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Discussion Starter · #1 · (Edited)
Doing an old retired neighbor a favor and tried to remove a hive of bees from his old house, way, way out in the country.

Bees went terminator on me and stung me 23 times through my suit. The worse hive of bees I've ever encountered.

I think the only way to get close to these bees is with two sweatshirts on and at least a heavy denim pair of jeans.

Any other ideas? Trust me, I'm all ears.

I was by myself at least 20 miles out in the country and tonight, the encounter with the bees from Hades really scared me. Ran to get back into my truck to just bail out and there were bees clustered up inside the truck on the windows. Remineded me of the old Alfred Hitchcock film "The Birds" except this time it was bees.

Anyone have any ideas on how to not get stung. Please, no smart remarks.
 

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I won't be able to stand near the hive. I had my sprayer of soapy water ready to go. I even began to just soap myself down with the sprayer trying to kill all the bees that were on me. They stung the daylights out of me and fried my wits. That far out in the country with that many bees on my suit and 23 of them stinging through my suit. I honestly thought for a long minute or two that I might end up on the evening news.

Do you think the double sweatshirts, etc. will protect me? I wouldn't think that the stingers would be long enough to reach through the suit, and two sweatshirts.
 

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I agree with nd beek soap em. But be very careful getting close too them. Like you said you don't want to end up a statistic. I don't have any experience with anything like this so all I can tell you is I would try to slip upon them after dark. Have at least a couple sprayers of something to kill them, one in each hand. Show no mercy as you already know they won't!! I would take some one with me and leave them in the vehicle. Just in case. I would make sure that my insurance was in effect. Good luck!!!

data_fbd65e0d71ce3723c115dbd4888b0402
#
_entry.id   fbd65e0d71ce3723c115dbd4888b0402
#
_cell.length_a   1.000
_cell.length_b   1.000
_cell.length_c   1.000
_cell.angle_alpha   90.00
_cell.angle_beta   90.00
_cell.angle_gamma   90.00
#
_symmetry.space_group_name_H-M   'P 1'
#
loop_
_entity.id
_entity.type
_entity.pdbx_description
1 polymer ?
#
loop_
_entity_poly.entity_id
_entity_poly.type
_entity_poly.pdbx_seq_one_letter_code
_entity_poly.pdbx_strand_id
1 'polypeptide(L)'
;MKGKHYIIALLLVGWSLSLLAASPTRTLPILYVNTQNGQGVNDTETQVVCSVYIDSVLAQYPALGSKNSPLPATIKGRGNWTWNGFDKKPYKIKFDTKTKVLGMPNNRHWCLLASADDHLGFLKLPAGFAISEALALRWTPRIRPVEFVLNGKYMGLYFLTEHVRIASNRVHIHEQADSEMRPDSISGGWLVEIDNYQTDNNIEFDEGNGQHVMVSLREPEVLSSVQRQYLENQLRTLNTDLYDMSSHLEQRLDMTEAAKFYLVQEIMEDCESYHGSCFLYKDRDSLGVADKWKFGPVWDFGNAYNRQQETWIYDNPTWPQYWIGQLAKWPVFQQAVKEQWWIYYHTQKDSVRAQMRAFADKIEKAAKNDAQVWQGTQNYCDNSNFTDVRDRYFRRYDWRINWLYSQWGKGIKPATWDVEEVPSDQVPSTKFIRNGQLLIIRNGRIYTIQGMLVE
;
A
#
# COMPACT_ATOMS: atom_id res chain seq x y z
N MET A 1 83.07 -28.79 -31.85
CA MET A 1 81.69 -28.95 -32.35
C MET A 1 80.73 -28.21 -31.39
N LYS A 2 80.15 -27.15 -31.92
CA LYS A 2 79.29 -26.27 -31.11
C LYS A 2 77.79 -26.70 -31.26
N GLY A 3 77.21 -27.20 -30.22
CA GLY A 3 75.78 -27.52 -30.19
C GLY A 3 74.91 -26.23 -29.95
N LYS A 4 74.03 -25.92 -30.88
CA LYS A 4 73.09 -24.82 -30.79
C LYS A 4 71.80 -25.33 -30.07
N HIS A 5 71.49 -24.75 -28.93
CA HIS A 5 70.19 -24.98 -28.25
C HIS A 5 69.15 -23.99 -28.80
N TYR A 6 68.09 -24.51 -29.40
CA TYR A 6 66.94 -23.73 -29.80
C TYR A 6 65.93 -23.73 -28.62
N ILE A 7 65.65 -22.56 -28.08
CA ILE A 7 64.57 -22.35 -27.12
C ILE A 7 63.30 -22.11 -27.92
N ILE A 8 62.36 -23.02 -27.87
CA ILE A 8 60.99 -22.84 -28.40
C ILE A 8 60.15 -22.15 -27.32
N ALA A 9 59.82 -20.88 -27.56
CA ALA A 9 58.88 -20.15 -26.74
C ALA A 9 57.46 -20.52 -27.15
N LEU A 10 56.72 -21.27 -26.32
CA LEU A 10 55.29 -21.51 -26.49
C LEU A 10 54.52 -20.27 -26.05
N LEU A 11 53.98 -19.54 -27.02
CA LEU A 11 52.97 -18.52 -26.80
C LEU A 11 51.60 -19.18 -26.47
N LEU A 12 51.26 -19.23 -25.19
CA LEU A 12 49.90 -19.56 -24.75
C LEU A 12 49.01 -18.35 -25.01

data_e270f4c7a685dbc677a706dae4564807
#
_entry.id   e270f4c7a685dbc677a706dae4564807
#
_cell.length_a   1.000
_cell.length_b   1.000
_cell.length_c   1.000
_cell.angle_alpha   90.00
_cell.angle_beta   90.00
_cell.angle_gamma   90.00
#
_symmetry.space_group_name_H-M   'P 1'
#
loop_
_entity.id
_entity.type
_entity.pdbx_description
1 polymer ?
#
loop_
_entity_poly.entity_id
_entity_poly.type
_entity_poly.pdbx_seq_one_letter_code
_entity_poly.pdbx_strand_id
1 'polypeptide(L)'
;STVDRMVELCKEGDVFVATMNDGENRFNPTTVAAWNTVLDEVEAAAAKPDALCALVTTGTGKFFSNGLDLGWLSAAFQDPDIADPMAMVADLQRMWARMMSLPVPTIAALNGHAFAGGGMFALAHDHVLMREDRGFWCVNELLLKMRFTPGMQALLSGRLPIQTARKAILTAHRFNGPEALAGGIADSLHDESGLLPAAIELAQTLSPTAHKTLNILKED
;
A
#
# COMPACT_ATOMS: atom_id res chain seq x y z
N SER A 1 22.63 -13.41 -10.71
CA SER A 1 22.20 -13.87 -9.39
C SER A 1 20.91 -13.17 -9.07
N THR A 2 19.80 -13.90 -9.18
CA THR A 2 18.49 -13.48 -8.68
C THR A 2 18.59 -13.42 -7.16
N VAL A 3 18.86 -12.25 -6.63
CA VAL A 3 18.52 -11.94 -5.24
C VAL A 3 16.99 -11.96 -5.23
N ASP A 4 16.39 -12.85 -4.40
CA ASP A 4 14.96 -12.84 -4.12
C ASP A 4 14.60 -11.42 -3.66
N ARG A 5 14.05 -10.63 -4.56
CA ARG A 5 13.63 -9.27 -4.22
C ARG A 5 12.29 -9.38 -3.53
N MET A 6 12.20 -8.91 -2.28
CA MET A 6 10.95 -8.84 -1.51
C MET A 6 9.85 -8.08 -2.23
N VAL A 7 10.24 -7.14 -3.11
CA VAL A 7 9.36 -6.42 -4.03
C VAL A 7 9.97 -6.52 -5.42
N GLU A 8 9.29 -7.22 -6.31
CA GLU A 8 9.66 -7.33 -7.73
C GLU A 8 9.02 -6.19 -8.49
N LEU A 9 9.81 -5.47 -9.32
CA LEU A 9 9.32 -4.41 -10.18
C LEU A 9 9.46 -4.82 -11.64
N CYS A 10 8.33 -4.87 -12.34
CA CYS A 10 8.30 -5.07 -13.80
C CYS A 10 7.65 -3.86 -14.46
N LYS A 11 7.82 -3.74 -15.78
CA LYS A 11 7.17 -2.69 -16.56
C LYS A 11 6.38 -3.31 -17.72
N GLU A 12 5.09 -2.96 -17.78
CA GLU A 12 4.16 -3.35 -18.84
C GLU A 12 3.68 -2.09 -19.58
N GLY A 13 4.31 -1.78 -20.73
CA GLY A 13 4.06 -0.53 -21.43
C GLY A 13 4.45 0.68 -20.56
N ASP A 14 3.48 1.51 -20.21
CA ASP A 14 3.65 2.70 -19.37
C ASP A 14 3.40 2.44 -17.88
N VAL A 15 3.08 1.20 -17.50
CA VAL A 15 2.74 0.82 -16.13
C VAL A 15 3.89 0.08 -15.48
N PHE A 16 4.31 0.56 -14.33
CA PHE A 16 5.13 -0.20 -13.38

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This is a terrible time of the year to bust into a colony even if you are just making an inspection. That being said trying to remove a colony from a wall during a dearth would be a pretty good reason for the bees to attack like that and not be an africanized hybrid.

They may or may not be africanized but getting only 23 stings through a bee suit (which sounds like it also might have been wet and soapy; sticking to you) wouldn't make be feel like it was africanized. You probably opened up a european honeybee colony and they weren't happy about it. It easily could have been a hive of the little black honeybee (the german variety); they are easily that nasty.

Sneak up on them and spray the stuffing out of them. Yes multiple layers of clothing would work as bees can't sting through more than a 1/4 of an inch of fabric. Proper attire is the best thing you do at this point; don't get heatstroke.
 

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Get a real heavy cool smoke bellowing out of your smoker and smoke the heck out of them as you are walking up to them.

Also, why was it night time when you are trying this?

Do it in the middle of the day when it is sunny if you want to save them.
 

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23 stings through the suit and you didn't even open them up? If that's right... go get some of that wasp/hornet killer that you can spray from 20' away and soak 'em with it... let that sit for a day or two and then see if you can approach to soap the rest of them.

Or just take Iddee with you... he'll be out there cutting them out without smoke, or even a shirt!!!
 

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Anyone have any ideas on how to not get stung. Please, no smart remarks.
How much experience do you have working bees?

Smart remarks? Do you mean like suggesting that you use a smoker next time?